One of the features of the religion of the elite down through the ages has been a fanatical belief in the necessity of maintaining a so-called pure blood line. You may have heard the term "blue bloods" to refer to the elite families of society. Some people do not realize that the current royal family in Britian are not really British, meaning they do not share the same ancestry as the common people of Great Britain. Rather, the British royal family trace their history back to Germany and they NEVER intermarry with the commoners of England. Charles Darwin married his cousin Emma Wedgewood as had been common practice in his family for generations for Darwins only married Wedgewoods so as to keep their blood line pure from those they considered to be riff raff. After Darwin's wife died, he married another Wedgewood, his mother's sister. Charles Darwin was practicing genetics in his own life and this practice goes back for thousands of years down through the royalty of the human race. Houston hosts a huge genetic industry and we may think that this is a new, new thing but it is really an old, old thing that goes back to elite breeding patterns.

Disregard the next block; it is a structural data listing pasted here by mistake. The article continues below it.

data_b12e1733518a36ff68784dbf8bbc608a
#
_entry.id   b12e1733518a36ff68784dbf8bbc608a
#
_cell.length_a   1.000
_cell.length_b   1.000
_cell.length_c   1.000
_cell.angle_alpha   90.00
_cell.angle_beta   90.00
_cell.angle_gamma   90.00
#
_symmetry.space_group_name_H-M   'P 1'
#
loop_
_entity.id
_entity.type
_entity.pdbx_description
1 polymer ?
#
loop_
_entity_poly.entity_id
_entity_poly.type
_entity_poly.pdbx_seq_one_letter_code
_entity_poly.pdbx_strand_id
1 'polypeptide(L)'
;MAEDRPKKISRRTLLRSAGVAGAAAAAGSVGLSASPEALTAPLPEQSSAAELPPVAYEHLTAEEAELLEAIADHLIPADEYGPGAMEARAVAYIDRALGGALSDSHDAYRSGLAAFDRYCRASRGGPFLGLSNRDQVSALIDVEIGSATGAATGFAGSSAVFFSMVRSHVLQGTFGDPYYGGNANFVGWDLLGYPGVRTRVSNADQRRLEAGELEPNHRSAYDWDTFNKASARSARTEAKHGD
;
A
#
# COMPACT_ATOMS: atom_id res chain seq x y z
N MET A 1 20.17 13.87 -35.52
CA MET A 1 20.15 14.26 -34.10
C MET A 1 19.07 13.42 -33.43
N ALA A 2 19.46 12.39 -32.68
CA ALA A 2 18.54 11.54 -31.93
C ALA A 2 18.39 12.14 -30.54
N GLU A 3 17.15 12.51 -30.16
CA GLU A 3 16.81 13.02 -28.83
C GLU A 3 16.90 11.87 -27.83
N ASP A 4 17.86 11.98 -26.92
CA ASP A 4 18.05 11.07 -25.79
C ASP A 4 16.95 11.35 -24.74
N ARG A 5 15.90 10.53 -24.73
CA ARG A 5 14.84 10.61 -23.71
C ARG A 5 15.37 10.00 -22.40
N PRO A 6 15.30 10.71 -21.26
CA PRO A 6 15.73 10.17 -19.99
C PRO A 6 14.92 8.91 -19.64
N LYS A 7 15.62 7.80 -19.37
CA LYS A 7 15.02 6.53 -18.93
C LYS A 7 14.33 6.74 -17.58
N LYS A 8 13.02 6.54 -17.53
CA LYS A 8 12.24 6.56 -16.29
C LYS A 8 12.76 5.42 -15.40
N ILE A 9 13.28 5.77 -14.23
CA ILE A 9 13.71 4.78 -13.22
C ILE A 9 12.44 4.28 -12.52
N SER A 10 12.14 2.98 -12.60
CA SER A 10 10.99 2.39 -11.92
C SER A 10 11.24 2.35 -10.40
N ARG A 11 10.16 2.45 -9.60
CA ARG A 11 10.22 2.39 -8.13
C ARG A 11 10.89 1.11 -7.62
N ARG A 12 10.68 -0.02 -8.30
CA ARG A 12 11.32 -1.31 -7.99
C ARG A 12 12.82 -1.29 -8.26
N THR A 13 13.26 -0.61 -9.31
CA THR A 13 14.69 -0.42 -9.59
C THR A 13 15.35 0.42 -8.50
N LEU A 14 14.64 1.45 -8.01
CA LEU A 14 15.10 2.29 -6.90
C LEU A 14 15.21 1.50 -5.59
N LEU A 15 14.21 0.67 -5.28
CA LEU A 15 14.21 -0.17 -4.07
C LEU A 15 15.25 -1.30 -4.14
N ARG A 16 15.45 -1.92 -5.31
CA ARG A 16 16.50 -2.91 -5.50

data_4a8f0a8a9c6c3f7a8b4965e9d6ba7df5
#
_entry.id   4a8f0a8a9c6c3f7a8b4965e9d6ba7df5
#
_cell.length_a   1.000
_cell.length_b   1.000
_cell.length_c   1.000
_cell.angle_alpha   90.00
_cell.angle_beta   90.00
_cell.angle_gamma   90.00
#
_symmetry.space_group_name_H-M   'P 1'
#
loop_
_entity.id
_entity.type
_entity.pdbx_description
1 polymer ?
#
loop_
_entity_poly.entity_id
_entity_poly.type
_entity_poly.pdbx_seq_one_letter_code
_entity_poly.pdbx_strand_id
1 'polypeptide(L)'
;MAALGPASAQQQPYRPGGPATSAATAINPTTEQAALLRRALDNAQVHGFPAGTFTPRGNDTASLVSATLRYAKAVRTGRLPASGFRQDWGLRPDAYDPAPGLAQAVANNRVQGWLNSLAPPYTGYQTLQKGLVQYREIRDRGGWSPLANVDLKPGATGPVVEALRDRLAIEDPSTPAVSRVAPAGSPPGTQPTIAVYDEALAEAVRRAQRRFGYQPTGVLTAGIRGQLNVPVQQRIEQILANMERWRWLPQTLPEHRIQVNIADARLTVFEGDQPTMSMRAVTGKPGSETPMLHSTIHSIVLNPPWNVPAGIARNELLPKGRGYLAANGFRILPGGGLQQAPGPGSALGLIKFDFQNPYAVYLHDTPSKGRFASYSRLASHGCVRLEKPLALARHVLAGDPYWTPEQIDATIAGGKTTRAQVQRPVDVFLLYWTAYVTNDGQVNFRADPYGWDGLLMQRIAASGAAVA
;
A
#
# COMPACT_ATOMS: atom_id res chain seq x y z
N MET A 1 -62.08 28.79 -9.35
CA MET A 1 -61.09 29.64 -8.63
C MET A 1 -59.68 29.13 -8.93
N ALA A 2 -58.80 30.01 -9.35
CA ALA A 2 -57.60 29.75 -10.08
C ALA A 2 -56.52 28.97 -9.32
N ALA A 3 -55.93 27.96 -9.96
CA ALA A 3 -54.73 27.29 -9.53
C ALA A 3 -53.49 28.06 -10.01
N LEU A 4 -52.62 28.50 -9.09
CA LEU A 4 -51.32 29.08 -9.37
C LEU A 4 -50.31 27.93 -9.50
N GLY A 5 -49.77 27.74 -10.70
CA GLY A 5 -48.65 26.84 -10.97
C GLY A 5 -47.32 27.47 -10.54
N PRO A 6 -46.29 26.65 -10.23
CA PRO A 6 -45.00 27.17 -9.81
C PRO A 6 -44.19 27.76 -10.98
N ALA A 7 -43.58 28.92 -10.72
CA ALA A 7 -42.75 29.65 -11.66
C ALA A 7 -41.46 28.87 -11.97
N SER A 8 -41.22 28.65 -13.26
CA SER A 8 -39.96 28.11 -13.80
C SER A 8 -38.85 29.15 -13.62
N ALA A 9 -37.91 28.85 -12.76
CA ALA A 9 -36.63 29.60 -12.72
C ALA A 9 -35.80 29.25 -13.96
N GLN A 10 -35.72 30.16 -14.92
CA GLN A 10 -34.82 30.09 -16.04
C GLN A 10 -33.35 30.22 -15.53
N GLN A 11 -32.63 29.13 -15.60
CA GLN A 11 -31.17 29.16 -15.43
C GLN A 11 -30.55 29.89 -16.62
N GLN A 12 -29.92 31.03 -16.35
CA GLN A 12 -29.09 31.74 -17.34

Now, it is probably safe to say that no one in this room has married into the same family for generations. We are not royalty in that sense. We are not blue bloods by birth. Yet, according to the Bible we are better than blue bloods because we are children of the living God. We are sons and daughters of God. We Muslims, Jews and Christians have been adopted into the family of God and that is the basis of our joy. We have the joy of knowing that we have been adopted into God's family. We do have a place in this world. We deserve to be alive. We belong to a great family. We are spiritually high born. Our Father owns the cattle on a thousand hills. Our lineage is not of this world but is from heaven. Paul goes so far as to say that our citizenship is in heaven.